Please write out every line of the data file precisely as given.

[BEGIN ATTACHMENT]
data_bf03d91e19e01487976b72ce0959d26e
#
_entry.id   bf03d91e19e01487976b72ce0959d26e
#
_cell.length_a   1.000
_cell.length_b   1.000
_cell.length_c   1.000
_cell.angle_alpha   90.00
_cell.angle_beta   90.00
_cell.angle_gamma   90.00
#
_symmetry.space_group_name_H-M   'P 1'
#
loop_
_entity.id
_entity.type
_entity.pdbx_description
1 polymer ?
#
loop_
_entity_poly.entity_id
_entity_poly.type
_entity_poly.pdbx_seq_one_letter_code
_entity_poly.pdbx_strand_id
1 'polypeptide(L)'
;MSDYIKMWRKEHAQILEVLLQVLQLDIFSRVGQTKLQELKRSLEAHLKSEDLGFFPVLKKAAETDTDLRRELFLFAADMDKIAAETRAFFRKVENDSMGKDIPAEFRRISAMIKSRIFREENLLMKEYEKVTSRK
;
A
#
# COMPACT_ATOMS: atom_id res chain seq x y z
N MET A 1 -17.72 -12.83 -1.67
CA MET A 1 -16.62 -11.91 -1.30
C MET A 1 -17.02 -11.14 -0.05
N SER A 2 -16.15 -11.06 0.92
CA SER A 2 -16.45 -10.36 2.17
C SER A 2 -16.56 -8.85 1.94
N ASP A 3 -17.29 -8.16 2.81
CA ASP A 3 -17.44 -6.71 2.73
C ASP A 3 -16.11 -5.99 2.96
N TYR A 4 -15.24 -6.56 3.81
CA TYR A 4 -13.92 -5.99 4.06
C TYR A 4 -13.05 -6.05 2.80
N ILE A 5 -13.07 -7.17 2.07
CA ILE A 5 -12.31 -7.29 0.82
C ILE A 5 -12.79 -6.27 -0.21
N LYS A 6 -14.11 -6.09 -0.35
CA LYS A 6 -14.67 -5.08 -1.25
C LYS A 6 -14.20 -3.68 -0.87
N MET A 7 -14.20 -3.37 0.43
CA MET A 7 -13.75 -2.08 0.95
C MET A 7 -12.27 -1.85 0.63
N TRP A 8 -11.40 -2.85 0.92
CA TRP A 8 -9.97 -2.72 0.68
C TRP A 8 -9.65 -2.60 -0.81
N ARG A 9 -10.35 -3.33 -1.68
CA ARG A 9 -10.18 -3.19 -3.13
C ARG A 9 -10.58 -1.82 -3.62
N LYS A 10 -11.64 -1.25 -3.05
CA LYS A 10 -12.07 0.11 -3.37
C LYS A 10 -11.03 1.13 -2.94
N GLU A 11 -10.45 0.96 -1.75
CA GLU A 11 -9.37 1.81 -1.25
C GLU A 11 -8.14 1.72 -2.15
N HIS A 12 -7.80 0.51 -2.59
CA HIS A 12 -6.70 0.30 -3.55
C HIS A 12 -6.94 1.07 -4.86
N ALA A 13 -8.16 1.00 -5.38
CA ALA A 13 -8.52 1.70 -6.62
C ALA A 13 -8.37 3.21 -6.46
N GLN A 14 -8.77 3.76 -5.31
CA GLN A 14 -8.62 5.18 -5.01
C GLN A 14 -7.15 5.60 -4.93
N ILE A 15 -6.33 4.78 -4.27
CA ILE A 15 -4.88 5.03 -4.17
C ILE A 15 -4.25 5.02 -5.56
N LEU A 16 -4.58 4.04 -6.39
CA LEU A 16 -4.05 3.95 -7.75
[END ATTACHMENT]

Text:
data_bf03d91e19e01487976b72ce0959d26e
#
_entry.id   bf03d91e19e01487976b72ce0959d26e
#
_cell.length_a   1.000
_cell.length_b   1.000
_cell.length_c   1.000
_cell.angle_alpha   90.00
_cell.angle_beta   90.00
_cell.angle_gamma   90.00
#
_symmetry.space_group_name_H-M   'P 1'
#
loop_
_entity.id
_entity.type
_entity.pdbx_description
1 polymer ?
#
loop_
_entity_poly.entity_id
_entity_poly.type
_entity_poly.pdbx_seq_one_letter_code
_entity_poly.pdbx_strand_id
1 'polypeptide(L)'
;MSDYIKMWRKEHAQILEVLLQVLQLDIFSRVGQTKLQELKRSLEAHLKSEDLGFFPVLKKAAETDTDLRRELFLFAADMDKIAAETRAFFRKVENDSMGKDIPAEFRRISAMIKSRIFREENLLMKEYEKVTSRK
;
A
#
# COMPACT_ATOMS: atom_id res chain seq x y z
N MET A 1 -17.72 -12.83 -1.67
CA MET A 1 -16.62 -11.91 -1.30
C MET A 1 -17.02 -11.14 -0.05
N SER A 2 -16.15 -11.06 0.92
CA SER A 2 -16.45 -10.36 2.17
C SER A 2 -16.56 -8.85 1.94
N ASP A 3 -17.29 -8.16 2.81
CA ASP A 3 -17.44 -6.71 2.73
C ASP A 3 -16.11 -5.99 2.96
N TYR A 4 -15.24 -6.56 3.81
CA TYR A 4 -13.92 -5.99 4.06
C TYR A 4 -13.05 -6.05 2.80
N ILE A 5 -13.07 -7.17 2.07
CA ILE A 5 -12.31 -7.29 0.82
C ILE A 5 -12.79 -6.27 -0.21
N LYS A 6 -14.11 -6.09 -0.35
CA LYS A 6 -14.67 -5.08 -1.25
C LYS A 6 -14.20 -3.68 -0.87
N MET A 7 -14.20 -3.37 0.43
CA MET A 7 -13.75 -2.08 0.95
C MET A 7 -12.27 -1.85 0.63
N TRP A 8 -11.40 -2.85 0.92
CA TRP A 8 -9.97 -2.72 0.68
C TRP A 8 -9.65 -2.60 -0.81
N ARG A 9 -10.35 -3.33 -1.68
CA ARG A 9 -10.18 -3.19 -3.13
C ARG A 9 -10.58 -1.82 -3.62
N LYS A 10 -11.64 -1.25 -3.05
CA LYS A 10 -12.07 0.11 -3.37
C LYS A 10 -11.03 1.13 -2.94
N GLU A 11 -10.45 0.96 -1.75
CA GLU A 11 -9.37 1.81 -1.25
C GLU A 11 -8.14 1.72 -2.15
N HIS A 12 -7.80 0.51 -2.59
CA HIS A 12 -6.70 0.30 -3.55
C HIS A 12 -6.94 1.07 -4.86
N ALA A 13 -8.16 1.00 -5.38
CA ALA A 13 -8.52 1.70 -6.62
C ALA A 13 -8.37 3.21 -6.46
N GLN A 14 -8.77 3.76 -5.31
CA GLN A 14 -8.62 5.18 -5.01
C GLN A 14 -7.15 5.60 -4.93
N ILE A 15 -6.33 4.78 -4.27
CA ILE A 15 -4.88 5.03 -4.17
C ILE A 15 -4.25 5.02 -5.56
N LEU A 16 -4.58 4.04 -6.39
CA LEU A 16 -4.05 3.95 -7.75